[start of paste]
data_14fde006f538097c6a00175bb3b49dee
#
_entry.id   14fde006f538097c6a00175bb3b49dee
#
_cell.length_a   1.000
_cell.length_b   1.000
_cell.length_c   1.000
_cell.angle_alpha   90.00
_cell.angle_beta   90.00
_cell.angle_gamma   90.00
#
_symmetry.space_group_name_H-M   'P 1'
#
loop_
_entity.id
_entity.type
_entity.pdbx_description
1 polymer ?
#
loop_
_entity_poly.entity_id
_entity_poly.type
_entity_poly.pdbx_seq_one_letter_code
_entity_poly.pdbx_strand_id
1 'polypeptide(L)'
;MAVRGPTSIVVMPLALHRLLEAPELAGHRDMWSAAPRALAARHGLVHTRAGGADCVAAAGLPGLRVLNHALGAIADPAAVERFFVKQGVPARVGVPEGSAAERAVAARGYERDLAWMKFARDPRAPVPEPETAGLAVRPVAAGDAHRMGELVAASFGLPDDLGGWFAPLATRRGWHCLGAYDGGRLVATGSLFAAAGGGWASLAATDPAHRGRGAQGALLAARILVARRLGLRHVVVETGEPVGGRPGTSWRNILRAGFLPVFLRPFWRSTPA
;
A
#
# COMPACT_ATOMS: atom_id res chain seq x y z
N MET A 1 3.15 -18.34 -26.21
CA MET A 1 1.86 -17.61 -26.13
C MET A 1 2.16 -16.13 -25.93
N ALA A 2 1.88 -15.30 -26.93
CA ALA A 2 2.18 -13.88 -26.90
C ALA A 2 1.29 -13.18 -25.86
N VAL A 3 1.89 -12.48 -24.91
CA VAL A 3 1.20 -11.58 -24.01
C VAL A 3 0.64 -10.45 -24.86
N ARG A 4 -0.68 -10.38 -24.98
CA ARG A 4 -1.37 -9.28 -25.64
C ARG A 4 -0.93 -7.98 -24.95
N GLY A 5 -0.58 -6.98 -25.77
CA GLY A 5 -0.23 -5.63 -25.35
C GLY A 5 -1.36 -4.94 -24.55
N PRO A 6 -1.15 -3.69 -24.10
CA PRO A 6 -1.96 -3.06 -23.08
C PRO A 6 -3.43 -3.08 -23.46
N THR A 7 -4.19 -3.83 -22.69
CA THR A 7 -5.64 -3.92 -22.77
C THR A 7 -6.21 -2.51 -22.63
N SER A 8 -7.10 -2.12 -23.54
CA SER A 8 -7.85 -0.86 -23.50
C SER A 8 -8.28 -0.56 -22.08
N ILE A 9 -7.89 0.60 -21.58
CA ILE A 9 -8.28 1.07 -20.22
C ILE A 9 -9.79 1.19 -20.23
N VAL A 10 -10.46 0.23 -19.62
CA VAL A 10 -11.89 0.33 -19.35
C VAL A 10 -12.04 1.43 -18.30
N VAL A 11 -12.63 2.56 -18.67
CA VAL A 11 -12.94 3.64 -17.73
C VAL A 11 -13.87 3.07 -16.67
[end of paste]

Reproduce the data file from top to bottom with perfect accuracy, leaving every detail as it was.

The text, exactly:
data_14fde006f538097c6a00175bb3b49dee
#
_entry.id   14fde006f538097c6a00175bb3b49dee
#
_cell.length_a   1.000
_cell.length_b   1.000
_cell.length_c   1.000
_cell.angle_alpha   90.00
_cell.angle_beta   90.00
_cell.angle_gamma   90.00
#
_symmetry.space_group_name_H-M   'P 1'
#
loop_
_entity.id
_entity.type
_entity.pdbx_description
1 polymer ?
#
loop_
_entity_poly.entity_id
_entity_poly.type
_entity_poly.pdbx_seq_one_letter_code
_entity_poly.pdbx_strand_id
1 'polypeptide(L)'
;MAVRGPTSIVVMPLALHRLLEAPELAGHRDMWSAAPRALAARHGLVHTRAGGADCVAAAGLPGLRVLNHALGAIADPAAVERFFVKQGVPARVGVPEGSAAERAVAARGYERDLAWMKFARDPRAPVPEPETAGLAVRPVAAGDAHRMGELVAASFGLPDDLGGWFAPLATRRGWHCLGAYDGGRLVATGSLFAAAGGGWASLAATDPAHRGRGAQGALLAARILVARRLGLRHVVVETGEPVGGRPGTSWRNILRAGFLPVFLRPFWRSTPA
;
A
#
# COMPACT_ATOMS: atom_id res chain seq x y z
N MET A 1 3.15 -18.34 -26.21
CA MET A 1 1.86 -17.61 -26.13
C MET A 1 2.16 -16.13 -25.93
N ALA A 2 1.88 -15.30 -26.93
CA ALA A 2 2.18 -13.88 -26.90
C ALA A 2 1.29 -13.18 -25.86
N VAL A 3 1.89 -12.48 -24.91
CA VAL A 3 1.20 -11.58 -24.01
C VAL A 3 0.64 -10.45 -24.86
N ARG A 4 -0.68 -10.38 -24.98
CA ARG A 4 -1.37 -9.28 -25.64
C ARG A 4 -0.93 -7.98 -24.95
N GLY A 5 -0.58 -6.98 -25.77
CA GLY A 5 -0.23 -5.63 -25.35
C GLY A 5 -1.36 -4.94 -24.55
N PRO A 6 -1.15 -3.69 -24.10
CA PRO A 6 -1.96 -3.06 -23.08
C PRO A 6 -3.43 -3.08 -23.46
N THR A 7 -4.19 -3.83 -22.69
CA THR A 7 -5.64 -3.92 -22.77
C THR A 7 -6.21 -2.51 -22.63
N SER A 8 -7.10 -2.12 -23.54
CA SER A 8 -7.85 -0.86 -23.50
C SER A 8 -8.28 -0.56 -22.08
N ILE A 9 -7.89 0.60 -21.58
CA ILE A 9 -8.28 1.07 -20.22
C ILE A 9 -9.79 1.19 -20.23
N VAL A 10 -10.46 0.23 -19.62
CA VAL A 10 -11.89 0.33 -19.35
C VAL A 10 -12.04 1.43 -18.30
N VAL A 11 -12.63 2.56 -18.67
CA VAL A 11 -12.94 3.64 -17.73
C VAL A 11 -13.87 3.07 -16.67